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MacQueen’s Quinterly: Knock-your-socks-off Art and Literature
Issue 13: May 2022
Poem: 170 words [R]
Poet’s Note: 88 words
By Cynthia Anderson

Cow Swatting Flies

—After the painting by Rufino Tamayo and
W. H. Auden’s poem “Musee des Beaux Arts”*
About suffering he was never wrong, 
Rufino Tamayo; how well he understood 
its human position; how it takes place 
while someone else is eating a watermelon 
or opening a window or smoking a cigarette—
how, while the middle-aged are reverently, 
passionately, trapped by their terrors, 
there is always a girl who escapes, 
clutching her hoop in open air. 

Tamayo never forgot 
that a star-crossed cosmos must run 
its course anyhow on Earth—
an untidy spot, where the dogs of war 
go on with their slaughter, 
and dive-bombing birds 
chase innocents into the trees. 

In Cow Swatting Flies, for instance—
how the beast, monumental, 
deliberately turns from disaster; 
any distant, forsaken cry 
is an unimportant failure; 
the sun shines as it must 
on green aloe and pyramids of dirt; 
and the flies who smell something 
amazing, a cow’s behind, 
have nothing to do but dodge 
that whirring, propeller-like tail. 




Poet’s Note:

In 2007, there was a monumental exhibition of Rufino Tamayo’s works at the Santa Barbara Museum of Art. I was among a group of poets invited to write about the art and take part in a public reading at the museum. “Cow Swatting Flies” was especially well received. As I returned to my seat, I passed by Luis Leal, a distinguished professor of Chicano Studies at UC Santa Barbara and a living legend. He gave me a nod of approval which I treasure to this day.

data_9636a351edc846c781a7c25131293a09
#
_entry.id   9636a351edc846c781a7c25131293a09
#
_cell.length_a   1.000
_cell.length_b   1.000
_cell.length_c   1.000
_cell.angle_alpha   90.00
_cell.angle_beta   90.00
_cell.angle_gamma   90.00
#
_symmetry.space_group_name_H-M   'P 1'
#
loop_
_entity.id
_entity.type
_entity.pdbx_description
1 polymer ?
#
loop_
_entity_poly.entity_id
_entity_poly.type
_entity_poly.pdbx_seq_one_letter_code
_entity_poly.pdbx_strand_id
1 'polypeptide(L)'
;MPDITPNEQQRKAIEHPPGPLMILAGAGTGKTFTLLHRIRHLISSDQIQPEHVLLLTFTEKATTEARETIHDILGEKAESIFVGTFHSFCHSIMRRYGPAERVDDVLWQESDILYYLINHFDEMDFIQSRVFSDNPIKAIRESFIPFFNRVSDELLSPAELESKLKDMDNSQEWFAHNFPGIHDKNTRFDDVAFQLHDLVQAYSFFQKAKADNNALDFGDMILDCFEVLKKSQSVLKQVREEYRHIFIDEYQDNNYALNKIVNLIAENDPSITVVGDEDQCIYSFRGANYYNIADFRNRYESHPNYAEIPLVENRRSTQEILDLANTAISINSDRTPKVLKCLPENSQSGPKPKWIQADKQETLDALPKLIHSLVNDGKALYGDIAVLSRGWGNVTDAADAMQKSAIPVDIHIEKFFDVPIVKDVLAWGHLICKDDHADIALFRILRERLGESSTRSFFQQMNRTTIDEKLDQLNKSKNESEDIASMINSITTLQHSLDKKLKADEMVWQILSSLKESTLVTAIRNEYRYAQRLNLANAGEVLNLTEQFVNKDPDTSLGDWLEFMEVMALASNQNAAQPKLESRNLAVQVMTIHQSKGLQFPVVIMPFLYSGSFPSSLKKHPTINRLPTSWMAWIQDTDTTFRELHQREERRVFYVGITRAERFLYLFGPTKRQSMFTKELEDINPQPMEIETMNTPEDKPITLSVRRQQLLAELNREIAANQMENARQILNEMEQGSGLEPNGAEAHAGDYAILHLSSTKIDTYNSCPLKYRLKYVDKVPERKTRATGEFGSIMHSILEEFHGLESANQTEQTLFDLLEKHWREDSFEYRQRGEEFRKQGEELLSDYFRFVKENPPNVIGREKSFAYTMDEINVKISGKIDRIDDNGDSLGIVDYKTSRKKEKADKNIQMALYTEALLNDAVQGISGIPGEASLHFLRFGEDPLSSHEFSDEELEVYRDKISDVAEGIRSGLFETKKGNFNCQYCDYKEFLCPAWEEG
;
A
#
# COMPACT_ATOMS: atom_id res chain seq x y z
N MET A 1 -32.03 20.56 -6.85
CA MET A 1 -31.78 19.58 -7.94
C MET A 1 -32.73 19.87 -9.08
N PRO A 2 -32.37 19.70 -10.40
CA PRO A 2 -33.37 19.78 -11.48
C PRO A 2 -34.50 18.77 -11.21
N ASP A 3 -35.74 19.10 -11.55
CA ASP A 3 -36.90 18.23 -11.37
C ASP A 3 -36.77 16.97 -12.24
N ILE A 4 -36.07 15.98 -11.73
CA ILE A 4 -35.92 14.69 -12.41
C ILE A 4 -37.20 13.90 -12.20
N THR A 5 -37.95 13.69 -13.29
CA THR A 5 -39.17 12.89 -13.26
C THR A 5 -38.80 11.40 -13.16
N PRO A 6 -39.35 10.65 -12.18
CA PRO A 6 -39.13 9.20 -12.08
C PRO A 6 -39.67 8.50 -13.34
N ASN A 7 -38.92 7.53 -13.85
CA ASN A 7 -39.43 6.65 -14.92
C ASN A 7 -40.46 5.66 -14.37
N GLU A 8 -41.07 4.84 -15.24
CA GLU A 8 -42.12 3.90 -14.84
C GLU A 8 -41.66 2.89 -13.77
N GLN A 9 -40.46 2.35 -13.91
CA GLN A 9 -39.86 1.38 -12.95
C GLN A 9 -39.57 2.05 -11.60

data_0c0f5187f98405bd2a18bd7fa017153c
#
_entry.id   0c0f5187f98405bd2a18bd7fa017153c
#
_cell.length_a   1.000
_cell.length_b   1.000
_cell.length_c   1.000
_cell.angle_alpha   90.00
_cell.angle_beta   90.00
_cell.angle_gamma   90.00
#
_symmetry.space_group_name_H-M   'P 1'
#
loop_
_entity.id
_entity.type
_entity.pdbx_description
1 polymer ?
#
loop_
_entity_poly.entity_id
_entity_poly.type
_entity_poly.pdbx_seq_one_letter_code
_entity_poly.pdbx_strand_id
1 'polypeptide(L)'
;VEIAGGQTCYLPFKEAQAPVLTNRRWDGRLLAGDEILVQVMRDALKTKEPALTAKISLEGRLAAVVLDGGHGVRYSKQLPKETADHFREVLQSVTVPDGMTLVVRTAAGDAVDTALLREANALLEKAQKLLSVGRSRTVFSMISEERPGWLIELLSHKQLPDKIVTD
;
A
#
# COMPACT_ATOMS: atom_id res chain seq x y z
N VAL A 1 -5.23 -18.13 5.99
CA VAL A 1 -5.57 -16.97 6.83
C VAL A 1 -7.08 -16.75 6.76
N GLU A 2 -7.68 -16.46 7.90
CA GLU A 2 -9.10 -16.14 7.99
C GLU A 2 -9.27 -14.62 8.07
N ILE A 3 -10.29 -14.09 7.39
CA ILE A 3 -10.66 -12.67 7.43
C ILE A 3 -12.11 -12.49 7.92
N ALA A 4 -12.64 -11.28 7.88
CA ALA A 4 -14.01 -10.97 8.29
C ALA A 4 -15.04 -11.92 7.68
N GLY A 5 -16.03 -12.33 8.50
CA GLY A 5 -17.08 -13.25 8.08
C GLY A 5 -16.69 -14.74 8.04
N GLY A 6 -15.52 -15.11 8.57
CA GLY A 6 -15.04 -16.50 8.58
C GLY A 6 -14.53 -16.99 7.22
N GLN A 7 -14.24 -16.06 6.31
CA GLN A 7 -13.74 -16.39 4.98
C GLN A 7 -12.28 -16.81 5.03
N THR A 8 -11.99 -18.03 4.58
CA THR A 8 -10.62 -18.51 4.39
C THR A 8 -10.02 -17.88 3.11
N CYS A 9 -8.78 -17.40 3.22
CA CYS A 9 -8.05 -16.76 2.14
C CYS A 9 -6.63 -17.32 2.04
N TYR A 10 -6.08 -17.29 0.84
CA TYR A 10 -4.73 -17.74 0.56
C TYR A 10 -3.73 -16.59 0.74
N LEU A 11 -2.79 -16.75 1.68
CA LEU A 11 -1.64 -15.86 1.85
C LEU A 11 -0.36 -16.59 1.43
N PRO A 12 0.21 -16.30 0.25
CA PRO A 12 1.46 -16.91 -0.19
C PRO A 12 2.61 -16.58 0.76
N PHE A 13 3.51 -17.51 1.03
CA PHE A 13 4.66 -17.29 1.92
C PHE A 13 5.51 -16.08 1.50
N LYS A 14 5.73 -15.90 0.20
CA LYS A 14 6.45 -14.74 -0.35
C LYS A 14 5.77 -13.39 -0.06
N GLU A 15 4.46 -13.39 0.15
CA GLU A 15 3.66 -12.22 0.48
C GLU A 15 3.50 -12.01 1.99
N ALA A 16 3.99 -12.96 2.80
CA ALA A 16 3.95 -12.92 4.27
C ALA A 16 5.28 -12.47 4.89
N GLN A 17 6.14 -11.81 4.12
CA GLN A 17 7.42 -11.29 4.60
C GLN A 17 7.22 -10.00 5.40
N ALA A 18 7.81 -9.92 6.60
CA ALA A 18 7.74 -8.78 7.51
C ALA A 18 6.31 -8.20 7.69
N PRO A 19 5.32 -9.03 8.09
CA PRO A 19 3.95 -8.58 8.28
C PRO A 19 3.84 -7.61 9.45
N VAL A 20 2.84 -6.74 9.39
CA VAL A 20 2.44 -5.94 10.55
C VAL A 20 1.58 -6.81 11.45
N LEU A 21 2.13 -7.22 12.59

*Publisher’s Notes:

1. Cow Swatting Flies (Vaca Espantándose las Moscas) (oil on canvas, 1951) by Mexican painter Rufino Tamayo (1899–1991) is held in the Nickolas Muray Collection of Mexican Art (AR-00190; Accession Number: 66.4) at Harry Ransom Collection Humanities Research Center, University of Texas. Details from page 13 of the Muray Collection inventory; link retrieved on 28 April 2022:

A reproduction, an offset lithograph (1983), may be viewed at Everything But the House.

To learn more about Tamayo, see also A Mexican Painter Changed by the City, Changes Art by Roger Catlin in Smithsonian Magazine (27 November 2017).

2. Auden’s poem “Musee des Beaux Arts” is the subject of an essay by David Lehman (which includes the complete poem) in The Best American Poetry blog (19 November 2021).

Cynthia Anderson
Issue 13, May 2022

A California resident and poet for more than 40 years, Cynthia Anderson is the author of eleven books, most recently a collection of haiku and senryu entitled Full Circle (Cholla Needles, 2022). Her poems have been published widely in journals and anthologies, and she has received multiple nominations for Best of the Net and the Pushcart Prize. In 2020, she took up short-form poetry including haiku, senryu, cherita, haibun, and split sequences. Her recent work focuses on the natural world and her family history.

Cynthia is co-editor of the anthology A Bird Black As the Sun: California Poets on Crows & Ravens (Green Poet Press). She makes her home in the Mojave Desert near Joshua Tree National Park.

Author’s website: www.cynthiaandersonpoet.com

More on the Web: By, About, and Beyond

Formerly Known as Ion, haibun by Cynthia Anderson which was nominated by MacQ for the Red Moon Anthologies, and selected for publication in Contemporary Haibun 17 (Red Moon Press, 2022).

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